The Future of 828 MLK Boulevard
828 MLK Boulevard is the current home of the Chapel Hill Police Department. The police department building is aging, substandard, and too small for the current needs of the department. The need to address this has been made more challenging by the 2013 discovery of coal ash at the site. That finding sparked a nine-year process to date to evaluate the site and determine the best ways to minimize the effects of coal ash on human and environmental health.
But it is difficult to talk about the environmental remediation and redevelopment of the Chapel Hill Police Department site without addressing the destructive pattern of misinformation we see, once again, being spread in our community. I’m sorry to say that this isn’t new. In a previous blog post, I talked about the “othering” of our local government and of those who serve in it – campaigns designed to sow mistrust and suspicion by misrepresenting the decisions made and the motives behind them. This is harmful to the fabric of our community, and it is playing out once again.
We see this taking place right now with 828 MLK Blvd. There has been a significant amount of intentional misinformation shared with the public via Next Door and social media about the project by a small group of community members and one Council Member. This misinformation campaign is designed to undermine trust in local government and create anger and fear, rather than to inform and educate about a complex topic. In this post, I will correct some of the misconceptions currently circulating and outline how the Town is approaching decisions related to the project.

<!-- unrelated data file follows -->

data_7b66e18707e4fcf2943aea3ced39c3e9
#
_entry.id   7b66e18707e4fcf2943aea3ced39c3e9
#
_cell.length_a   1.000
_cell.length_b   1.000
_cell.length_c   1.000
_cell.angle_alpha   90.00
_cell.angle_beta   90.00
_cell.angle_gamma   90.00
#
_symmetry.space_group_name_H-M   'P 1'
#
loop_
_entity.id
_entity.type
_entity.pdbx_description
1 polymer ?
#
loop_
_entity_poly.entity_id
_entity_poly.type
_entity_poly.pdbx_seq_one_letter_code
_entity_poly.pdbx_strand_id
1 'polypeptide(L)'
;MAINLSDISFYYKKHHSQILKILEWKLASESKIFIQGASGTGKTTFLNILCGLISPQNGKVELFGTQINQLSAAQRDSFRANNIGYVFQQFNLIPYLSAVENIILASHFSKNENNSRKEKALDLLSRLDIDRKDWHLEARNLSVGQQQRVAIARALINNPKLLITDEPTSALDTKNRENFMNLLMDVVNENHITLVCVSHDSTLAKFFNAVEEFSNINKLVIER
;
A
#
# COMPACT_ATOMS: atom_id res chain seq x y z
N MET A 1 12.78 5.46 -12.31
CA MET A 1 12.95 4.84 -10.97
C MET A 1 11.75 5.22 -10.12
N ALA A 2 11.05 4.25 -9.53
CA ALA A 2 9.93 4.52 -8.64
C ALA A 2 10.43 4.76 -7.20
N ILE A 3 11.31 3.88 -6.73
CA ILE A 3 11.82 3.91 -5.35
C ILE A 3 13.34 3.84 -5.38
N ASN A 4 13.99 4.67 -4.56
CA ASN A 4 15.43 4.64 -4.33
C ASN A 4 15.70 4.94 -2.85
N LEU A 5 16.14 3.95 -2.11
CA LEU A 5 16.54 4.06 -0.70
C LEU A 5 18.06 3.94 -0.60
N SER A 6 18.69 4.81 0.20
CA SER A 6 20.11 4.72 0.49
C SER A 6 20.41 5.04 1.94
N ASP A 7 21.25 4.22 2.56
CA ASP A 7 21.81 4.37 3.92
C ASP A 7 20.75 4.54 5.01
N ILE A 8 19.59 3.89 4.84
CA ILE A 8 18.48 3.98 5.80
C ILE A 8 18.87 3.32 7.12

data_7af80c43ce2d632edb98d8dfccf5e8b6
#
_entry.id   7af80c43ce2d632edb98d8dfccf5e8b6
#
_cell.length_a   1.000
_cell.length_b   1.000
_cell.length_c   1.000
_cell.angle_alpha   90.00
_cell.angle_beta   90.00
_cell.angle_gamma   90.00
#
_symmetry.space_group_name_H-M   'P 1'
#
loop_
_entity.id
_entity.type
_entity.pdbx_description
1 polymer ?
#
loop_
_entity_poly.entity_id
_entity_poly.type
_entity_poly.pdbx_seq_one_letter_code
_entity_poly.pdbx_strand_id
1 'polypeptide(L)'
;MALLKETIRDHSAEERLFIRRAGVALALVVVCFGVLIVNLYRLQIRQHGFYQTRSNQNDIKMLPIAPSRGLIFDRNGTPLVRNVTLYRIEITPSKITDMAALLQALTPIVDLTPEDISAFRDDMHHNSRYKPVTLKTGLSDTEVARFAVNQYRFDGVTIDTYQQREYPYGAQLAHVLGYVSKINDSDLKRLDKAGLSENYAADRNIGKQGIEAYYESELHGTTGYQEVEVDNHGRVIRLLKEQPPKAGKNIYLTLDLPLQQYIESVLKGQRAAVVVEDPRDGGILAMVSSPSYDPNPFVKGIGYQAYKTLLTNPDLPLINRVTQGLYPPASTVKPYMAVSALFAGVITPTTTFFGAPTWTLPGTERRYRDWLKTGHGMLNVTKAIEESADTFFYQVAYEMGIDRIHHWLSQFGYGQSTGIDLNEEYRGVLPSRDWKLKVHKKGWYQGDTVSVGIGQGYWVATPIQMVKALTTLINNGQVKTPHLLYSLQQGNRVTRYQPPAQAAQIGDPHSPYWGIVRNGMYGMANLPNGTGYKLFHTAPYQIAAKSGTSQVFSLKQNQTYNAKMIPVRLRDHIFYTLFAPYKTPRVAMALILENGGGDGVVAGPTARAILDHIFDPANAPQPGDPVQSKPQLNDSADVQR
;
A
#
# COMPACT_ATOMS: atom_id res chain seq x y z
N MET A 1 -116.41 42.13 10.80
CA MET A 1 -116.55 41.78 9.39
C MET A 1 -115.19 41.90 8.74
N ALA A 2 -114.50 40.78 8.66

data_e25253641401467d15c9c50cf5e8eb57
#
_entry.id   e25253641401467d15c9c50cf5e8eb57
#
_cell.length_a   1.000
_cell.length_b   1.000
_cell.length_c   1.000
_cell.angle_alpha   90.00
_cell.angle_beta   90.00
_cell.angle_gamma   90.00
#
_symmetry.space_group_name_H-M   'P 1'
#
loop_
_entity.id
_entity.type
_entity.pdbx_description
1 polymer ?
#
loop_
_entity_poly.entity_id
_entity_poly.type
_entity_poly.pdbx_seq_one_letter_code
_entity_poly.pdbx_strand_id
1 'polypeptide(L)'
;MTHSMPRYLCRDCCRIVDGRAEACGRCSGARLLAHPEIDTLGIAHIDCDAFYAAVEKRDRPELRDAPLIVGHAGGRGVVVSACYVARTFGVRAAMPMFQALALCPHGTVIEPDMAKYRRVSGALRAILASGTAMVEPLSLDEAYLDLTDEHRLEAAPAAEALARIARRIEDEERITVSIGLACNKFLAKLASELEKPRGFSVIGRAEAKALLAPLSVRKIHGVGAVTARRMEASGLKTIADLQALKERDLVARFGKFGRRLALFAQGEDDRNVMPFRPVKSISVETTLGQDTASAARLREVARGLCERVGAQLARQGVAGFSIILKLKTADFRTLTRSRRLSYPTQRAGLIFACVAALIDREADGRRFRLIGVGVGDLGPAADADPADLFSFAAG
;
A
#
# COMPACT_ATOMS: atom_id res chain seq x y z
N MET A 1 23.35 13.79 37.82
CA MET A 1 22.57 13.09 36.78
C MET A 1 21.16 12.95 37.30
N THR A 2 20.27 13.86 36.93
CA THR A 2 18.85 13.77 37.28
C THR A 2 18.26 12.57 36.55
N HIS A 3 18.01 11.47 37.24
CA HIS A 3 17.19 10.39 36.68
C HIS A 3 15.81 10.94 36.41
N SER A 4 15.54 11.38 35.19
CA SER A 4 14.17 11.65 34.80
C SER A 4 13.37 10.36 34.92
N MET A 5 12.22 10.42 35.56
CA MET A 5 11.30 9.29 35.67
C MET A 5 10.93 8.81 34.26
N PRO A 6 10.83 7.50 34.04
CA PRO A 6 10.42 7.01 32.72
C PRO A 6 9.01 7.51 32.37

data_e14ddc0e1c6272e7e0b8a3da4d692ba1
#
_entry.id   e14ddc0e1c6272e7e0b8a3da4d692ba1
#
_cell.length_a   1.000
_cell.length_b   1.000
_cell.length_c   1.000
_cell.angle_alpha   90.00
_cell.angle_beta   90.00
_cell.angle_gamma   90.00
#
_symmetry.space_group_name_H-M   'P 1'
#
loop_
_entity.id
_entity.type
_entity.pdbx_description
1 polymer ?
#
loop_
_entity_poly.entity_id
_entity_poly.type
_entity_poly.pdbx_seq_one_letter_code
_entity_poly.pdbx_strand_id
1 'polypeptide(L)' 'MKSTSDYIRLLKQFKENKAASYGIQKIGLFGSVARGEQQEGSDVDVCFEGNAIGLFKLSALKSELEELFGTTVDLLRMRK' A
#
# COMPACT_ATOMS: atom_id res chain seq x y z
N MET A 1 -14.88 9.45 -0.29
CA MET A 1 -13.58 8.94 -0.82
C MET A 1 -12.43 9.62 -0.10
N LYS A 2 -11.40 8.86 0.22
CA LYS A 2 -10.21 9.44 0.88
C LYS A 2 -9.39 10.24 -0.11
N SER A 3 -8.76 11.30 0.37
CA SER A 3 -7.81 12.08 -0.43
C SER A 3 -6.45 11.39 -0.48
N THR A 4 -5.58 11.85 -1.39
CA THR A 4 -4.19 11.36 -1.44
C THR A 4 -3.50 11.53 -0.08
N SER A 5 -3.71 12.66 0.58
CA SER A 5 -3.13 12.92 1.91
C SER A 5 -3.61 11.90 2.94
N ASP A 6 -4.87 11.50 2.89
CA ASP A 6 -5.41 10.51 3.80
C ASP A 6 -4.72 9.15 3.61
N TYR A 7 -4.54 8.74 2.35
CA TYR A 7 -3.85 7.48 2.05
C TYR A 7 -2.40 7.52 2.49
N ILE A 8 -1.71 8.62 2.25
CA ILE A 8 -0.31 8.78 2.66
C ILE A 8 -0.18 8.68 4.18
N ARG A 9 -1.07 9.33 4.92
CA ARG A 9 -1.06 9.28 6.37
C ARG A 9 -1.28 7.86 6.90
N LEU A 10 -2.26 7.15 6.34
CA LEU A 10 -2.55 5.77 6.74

First, a note on transparency
The current Council, like previous ones dating back to 2013, has been studying this site extensively and with full transparency. The town’s website created for this project details the full history of the project, all of the studies that have taken place along with their results and next steps, and offers a full timeline and detailed analysis of the project site.
There has been nothing rushed about this process. It has been slow, painstaking, and cautious, stretching over almost nine years of studies, consultation, and expert review, working closely with respected environmental experts in this field, such as Hart Hickman. The Council has followed an exacting, measured, and stepwise process for each decision about the future of this site.
And an important note about safety
WHile I can only speak for myself, I feel certain that the Mayor, my Council colleagues, and Town staff will not support residential construction at 828 MLK without proper remediation that eliminates exposure.
Now, let’s talk about the 828 site
Before I talk about remediation, I want to be clear about the makeup of the 828 site. It is not a coal ash pond or a coal ash dump. It is not slurry that can leak into waterways. And it is not comparable to the Duke Energy unlined basin sites around the state that have made headlines in recent years. In short, it is different from the types of coal ash sites that have been the subject of case studies about the dangers of coal ash to human health. It is also very different from other sites that many folks have read about in that it contains no volatile chemicals that can escape into the environment.